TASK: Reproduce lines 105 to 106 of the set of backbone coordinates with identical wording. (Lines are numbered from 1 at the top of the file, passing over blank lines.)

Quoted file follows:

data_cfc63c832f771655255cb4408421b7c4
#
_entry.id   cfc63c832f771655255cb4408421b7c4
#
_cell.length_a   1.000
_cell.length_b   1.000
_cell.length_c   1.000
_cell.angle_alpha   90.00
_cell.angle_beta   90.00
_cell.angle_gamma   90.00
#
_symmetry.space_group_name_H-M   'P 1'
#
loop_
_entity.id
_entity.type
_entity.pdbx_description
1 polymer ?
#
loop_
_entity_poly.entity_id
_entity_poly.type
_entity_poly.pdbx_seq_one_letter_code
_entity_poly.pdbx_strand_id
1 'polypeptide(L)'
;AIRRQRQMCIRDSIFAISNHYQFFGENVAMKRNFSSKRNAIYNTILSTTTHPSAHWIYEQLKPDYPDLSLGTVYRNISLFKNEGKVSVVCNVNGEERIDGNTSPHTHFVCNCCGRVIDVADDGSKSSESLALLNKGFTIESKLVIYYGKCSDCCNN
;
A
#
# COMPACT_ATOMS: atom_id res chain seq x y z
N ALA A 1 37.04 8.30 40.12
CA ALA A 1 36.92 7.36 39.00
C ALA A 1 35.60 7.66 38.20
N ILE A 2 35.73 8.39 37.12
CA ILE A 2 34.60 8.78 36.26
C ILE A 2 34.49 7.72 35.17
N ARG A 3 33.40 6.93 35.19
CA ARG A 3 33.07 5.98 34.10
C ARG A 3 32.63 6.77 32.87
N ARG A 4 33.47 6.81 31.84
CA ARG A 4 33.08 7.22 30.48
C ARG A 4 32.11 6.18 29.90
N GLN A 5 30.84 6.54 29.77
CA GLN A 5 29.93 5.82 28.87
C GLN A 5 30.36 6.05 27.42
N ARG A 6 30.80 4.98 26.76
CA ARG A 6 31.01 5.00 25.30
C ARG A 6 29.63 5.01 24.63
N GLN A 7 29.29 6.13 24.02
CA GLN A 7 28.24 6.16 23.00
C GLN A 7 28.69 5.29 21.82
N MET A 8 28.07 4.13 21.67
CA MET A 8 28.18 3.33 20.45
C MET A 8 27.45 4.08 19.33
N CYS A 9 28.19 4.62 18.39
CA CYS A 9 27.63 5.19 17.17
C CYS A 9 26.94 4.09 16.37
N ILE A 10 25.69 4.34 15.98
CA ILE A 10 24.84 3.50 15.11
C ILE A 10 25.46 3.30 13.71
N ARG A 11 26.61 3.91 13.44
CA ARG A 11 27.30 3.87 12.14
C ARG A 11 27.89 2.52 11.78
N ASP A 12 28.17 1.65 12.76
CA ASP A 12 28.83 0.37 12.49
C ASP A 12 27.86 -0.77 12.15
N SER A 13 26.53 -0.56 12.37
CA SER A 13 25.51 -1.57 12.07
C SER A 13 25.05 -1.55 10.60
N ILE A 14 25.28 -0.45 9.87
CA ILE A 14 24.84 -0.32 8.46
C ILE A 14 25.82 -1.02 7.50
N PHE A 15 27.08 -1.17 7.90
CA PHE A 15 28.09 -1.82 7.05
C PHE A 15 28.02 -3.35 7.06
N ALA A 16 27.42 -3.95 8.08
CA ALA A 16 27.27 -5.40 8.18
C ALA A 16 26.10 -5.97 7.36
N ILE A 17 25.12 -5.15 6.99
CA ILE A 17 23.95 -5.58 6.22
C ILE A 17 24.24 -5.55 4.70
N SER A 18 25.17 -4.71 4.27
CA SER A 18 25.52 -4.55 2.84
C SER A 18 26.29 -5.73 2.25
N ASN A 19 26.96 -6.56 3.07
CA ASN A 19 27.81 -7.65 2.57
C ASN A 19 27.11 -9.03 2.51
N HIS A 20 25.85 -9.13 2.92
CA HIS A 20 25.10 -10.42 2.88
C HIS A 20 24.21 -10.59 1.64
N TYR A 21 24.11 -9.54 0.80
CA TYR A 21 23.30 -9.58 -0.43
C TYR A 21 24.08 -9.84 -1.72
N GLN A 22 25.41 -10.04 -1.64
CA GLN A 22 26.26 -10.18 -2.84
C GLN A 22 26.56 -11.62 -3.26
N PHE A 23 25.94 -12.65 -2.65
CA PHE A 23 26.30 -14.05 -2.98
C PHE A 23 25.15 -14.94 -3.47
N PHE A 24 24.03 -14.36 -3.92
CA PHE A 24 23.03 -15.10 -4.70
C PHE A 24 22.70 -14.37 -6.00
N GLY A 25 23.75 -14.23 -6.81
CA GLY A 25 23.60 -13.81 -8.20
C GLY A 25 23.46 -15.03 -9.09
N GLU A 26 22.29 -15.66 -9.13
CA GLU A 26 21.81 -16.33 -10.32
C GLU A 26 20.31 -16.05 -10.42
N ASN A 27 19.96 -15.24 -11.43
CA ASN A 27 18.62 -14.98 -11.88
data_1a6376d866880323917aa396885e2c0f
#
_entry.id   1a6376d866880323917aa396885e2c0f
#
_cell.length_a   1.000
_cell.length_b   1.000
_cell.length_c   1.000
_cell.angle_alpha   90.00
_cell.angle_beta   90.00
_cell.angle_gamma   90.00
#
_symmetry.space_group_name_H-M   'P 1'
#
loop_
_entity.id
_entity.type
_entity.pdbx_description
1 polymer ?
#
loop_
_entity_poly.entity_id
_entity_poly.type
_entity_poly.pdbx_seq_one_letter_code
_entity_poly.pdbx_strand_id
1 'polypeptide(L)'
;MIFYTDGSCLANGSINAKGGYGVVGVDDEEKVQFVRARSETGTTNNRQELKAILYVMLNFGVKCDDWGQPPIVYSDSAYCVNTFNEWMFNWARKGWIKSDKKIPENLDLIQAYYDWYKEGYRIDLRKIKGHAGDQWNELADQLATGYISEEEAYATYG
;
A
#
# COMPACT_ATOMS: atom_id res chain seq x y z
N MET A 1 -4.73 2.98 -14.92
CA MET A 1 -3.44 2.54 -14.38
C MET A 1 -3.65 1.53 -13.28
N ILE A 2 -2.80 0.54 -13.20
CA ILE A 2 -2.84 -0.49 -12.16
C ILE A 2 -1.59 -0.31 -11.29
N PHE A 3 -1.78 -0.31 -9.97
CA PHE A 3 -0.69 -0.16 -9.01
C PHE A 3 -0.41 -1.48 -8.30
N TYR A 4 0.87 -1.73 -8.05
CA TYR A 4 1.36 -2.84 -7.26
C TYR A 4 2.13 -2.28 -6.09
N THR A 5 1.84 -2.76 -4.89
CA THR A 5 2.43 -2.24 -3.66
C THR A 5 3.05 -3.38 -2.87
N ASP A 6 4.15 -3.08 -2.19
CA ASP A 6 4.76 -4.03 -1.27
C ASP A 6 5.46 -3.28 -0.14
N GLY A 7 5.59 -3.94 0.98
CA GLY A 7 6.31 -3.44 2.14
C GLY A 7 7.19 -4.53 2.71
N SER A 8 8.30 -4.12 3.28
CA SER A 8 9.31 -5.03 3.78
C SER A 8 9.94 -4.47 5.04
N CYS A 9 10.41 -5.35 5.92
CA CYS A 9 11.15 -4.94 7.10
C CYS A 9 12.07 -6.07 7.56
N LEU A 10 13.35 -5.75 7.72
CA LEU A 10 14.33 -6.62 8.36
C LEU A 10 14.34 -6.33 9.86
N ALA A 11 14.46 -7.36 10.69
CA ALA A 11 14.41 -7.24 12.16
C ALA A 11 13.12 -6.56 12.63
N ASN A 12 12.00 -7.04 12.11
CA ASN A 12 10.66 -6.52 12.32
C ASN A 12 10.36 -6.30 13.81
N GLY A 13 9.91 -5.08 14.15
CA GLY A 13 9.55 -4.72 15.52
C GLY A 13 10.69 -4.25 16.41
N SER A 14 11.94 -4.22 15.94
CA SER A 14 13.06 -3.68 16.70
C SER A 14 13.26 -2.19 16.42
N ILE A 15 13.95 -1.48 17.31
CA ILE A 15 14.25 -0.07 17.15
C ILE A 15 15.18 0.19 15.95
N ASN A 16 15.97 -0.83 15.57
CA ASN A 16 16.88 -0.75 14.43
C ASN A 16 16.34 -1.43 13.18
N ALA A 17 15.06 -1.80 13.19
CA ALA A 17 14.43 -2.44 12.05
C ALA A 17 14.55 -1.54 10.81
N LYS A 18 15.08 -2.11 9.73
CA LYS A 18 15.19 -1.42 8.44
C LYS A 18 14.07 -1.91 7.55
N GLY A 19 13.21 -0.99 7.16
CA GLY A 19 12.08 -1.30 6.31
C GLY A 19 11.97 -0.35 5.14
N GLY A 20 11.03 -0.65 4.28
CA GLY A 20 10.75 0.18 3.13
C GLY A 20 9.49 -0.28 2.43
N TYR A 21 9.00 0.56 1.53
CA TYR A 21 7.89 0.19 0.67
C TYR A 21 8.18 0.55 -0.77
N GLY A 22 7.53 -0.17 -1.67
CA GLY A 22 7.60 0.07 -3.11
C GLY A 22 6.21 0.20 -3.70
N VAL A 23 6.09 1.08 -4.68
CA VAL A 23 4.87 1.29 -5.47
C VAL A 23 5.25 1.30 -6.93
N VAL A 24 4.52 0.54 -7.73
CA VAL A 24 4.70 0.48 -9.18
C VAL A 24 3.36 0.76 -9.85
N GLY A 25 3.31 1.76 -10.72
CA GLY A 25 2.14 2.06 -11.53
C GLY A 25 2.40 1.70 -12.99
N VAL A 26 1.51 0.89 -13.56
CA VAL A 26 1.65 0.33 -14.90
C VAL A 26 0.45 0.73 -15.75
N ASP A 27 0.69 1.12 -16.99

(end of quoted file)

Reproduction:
C GLY A 25 23.46 -15.03 -9.09
N GLU A 26 22.29 -15.66 -9.13